How to Select the Best Ceramic Underglaze for Your Art

Selecting the ideal underglaze is a pivotal step in ceramic artistry, influencing both the aesthetic appeal and durability of your creations. Unlike overglazes, underglazes offer versatility and ease of use, making them particularly suitable for beginners and experienced artists alike. This guide explores essential considerations—from color vibrancy and application techniques to compatibility with clear glazes—to help you make informed choices that elevate your pottery to new artistic heights.

Ease of Use

Underglazes are applied to ceramic bisque and then covered with a clear glaze for decoration. Underglazes are generally less toxic than overglazes and require a lower firing temperature, usually Orton cone 04, which is more suitable for beginners.

When selecting underglazes for your pottery, look for pre-mixed colors that don’t require dilution or mixing before use. This will save you time and ensure consistent results. Also, be sure to select underglazes that are compatible with your chosen clear glaze, as incompatibility can cause crawling or pinholing on the surface of the final piece.

Underglazes can be applied to greenware or clay in the leather-hard stage or to bisque pieces, but are best when used on bone dry ware. This allows the underglaze color to be painted over with a clear glaze and brings out its full beauty. Depending on the type of underglaze, some might require multiple layers to achieve full opacity. However, there are now underglazes available with wide firing ranges that can be used on both low and high-fire clays.


Underglazes provide students with a great variety of ways to add color and designs to clay pieces before they are sealed with glaze. Whether applied with a slip or an underglaze transfer technique, these colors are incredibly versatile and can yield exciting results even on textured surfaces.

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For beginners, pre-mixed underglazes are the most convenient. The jars contain ready-to-use, concentrated, intense, opaque colors that can be used on greenware or bisque.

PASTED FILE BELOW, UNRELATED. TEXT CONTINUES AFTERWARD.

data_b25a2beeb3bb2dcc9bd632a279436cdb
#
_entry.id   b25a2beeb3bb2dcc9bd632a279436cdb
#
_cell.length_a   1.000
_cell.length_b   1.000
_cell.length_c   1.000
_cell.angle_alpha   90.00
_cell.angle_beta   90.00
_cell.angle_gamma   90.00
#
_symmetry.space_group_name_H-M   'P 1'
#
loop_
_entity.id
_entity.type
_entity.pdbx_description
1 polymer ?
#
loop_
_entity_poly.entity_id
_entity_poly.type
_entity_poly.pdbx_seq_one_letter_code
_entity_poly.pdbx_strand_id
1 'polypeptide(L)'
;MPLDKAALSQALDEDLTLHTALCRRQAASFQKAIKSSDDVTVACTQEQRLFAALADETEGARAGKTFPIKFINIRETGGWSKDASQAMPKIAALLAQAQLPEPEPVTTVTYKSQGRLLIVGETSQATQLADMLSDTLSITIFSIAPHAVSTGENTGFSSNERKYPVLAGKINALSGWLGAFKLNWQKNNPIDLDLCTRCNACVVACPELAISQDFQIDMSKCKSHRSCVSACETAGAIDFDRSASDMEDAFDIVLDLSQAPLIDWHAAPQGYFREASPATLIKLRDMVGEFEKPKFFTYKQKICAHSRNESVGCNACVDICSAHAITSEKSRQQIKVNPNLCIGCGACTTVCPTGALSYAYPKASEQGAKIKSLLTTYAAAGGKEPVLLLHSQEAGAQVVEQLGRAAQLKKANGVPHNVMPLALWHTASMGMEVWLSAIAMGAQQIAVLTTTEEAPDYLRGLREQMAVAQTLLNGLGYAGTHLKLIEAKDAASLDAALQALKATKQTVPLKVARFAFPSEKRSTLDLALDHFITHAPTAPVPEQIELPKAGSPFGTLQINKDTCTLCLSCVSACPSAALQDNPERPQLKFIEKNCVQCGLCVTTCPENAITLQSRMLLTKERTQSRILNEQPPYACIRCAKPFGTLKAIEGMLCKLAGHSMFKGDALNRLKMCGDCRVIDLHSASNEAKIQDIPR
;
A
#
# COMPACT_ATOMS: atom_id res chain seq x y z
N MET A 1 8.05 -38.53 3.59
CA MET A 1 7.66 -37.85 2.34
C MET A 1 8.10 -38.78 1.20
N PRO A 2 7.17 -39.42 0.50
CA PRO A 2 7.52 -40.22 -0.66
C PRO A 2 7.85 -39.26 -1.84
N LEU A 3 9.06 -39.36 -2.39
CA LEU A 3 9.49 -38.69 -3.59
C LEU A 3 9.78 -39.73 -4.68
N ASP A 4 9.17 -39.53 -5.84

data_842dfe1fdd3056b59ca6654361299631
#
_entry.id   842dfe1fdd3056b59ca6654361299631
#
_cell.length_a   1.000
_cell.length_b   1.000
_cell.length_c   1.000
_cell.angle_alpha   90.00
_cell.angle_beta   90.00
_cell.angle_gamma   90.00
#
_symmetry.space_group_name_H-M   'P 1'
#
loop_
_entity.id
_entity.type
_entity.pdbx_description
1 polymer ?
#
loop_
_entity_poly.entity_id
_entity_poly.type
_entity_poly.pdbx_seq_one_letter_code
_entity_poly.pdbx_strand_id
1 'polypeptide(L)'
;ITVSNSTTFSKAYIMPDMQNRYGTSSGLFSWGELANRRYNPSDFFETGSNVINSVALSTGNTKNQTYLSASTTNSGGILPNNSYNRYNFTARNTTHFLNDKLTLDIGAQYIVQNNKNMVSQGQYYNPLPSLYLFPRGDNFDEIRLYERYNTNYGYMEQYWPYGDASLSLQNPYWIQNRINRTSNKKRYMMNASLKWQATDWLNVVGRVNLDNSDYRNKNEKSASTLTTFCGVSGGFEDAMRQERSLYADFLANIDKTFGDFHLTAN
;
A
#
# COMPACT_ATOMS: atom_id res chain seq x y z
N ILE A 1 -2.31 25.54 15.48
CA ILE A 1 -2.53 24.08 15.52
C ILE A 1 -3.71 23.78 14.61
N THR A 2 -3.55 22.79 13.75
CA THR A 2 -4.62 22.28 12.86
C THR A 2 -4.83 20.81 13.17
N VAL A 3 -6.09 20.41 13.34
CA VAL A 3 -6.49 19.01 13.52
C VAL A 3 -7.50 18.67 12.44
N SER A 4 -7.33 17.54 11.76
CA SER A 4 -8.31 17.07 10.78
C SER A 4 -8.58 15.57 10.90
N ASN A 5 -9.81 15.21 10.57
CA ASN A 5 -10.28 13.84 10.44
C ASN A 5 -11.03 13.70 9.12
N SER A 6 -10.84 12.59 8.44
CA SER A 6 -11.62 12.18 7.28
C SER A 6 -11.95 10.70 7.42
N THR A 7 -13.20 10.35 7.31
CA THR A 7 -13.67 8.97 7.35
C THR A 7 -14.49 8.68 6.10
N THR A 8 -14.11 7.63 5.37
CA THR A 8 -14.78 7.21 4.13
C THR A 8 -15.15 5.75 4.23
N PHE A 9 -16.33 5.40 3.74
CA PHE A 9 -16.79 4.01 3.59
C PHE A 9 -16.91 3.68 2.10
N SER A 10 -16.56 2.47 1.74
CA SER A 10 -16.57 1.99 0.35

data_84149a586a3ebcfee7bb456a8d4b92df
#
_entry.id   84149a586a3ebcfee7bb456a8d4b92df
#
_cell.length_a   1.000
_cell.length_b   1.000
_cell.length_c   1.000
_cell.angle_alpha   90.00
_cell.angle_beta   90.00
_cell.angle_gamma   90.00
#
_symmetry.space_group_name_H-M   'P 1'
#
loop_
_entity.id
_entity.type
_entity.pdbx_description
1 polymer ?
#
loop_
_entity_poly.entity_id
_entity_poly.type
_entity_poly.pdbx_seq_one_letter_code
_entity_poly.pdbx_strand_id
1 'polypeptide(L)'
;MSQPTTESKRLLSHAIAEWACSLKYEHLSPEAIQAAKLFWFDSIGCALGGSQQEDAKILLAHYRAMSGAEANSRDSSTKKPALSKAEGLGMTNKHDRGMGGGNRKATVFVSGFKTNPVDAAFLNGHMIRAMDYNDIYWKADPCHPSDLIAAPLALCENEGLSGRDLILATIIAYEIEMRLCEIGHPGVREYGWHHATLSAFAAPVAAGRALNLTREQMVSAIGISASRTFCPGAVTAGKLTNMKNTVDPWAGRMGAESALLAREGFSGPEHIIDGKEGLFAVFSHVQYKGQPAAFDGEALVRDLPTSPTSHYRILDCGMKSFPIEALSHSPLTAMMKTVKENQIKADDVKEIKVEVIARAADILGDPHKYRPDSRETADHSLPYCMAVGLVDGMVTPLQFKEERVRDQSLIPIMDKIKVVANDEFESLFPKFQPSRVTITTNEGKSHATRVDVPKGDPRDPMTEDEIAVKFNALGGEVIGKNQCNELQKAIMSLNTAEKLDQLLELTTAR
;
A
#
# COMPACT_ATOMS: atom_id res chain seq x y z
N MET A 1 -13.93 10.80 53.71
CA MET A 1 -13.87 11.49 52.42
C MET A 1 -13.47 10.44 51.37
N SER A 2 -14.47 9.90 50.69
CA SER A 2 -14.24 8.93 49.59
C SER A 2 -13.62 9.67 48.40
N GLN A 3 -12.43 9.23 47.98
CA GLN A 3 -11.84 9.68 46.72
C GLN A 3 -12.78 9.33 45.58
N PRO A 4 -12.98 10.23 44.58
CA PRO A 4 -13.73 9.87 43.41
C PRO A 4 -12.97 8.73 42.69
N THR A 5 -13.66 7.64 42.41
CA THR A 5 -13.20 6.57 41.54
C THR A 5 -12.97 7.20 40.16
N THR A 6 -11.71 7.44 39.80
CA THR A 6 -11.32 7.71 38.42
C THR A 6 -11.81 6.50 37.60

Pure ceramic stains don’t bond well with clay body surfaces, so underglaze manufacturers dilute them into a recipe of materials – a base medium – that imparts the necessary ceramic properties such as maturity, adhesion, and durability. The mix may contain different percentages of stain, depending on the color: blue stains need higher percentages than orange ones. This is why it’s important to carefully read the label and follow the directions for dilution, dipping, or brushing. A well-mixed underglaze is essential to achieving consistent, uniform results.


Ceramic artists have a wide range of options for adding color to their clay projects. Among these are glazes and underglazes. Both are used to add color to a fired ceramic piece, but they differ in many ways. These differences impact their chemistry, appearance, intended uses, and firing requirements.

Underglazes feature ceramic pigments suspended in a liquid medium similar to paint. They are applied to greenware or bisque surfaces before covering them with transparent glazes. This allows artists to create designs and patterns that will come up through the overglaze.

Choosing a glaze that is compatible with a particular clay is important to avoid common problems like crawling and pinholing. Performing simple tests in the studio can help determine if the glaze is likely to perform well in your specific firing environment. Using a ceramic glaze testing slurry, ceramicists can see how a commercial glaze behaves in the kiln and identify any issues that may need to be addressed. Finding a reliable ceramic pottery supplier that offers a wide range of glazes and underglazes can simplify this process.

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The role of ceramic glaze is to cover and protect the ceramic body from mechanical damage, but it can also contribute to the aesthetic of a finished product. Choosing underglaze with appropriate color stability, texture, and firing temperatures will help ensure that it meets these goals.

Underglaze colors tend to burn out at higher temperatures, so testing underglazes at the same firing temperature that you’ll be using them with is important. Generally speaking, a low-fire underglaze should fire at around cone 06, while mid or high-fire underglazes can be fired at more than cone 10.

Underglazes are available as liquid underglazes, pencils, crayons, and chalks for use on leather-hard clay or bisque ware. Commercial underglaze lines are available from several manufacturers in a variety of color options.

Enhancing Your Ceramic Creations

Choosing the right ceramic underglaze can significantly enhance the visual impact and durability of your pottery. By considering factors such as color vibrancy, application techniques, and compatibility with clear glazes, you ensure consistent and stunning results in your artistic journey. Whether you’re a beginner exploring the world of ceramics or a seasoned artist refining your techniques, the right underglaze is your partner in bringing your creative vision to life. Explore the possibilities, experiment with different underglaze types, and let your artistic expression flourish on every fired piece.

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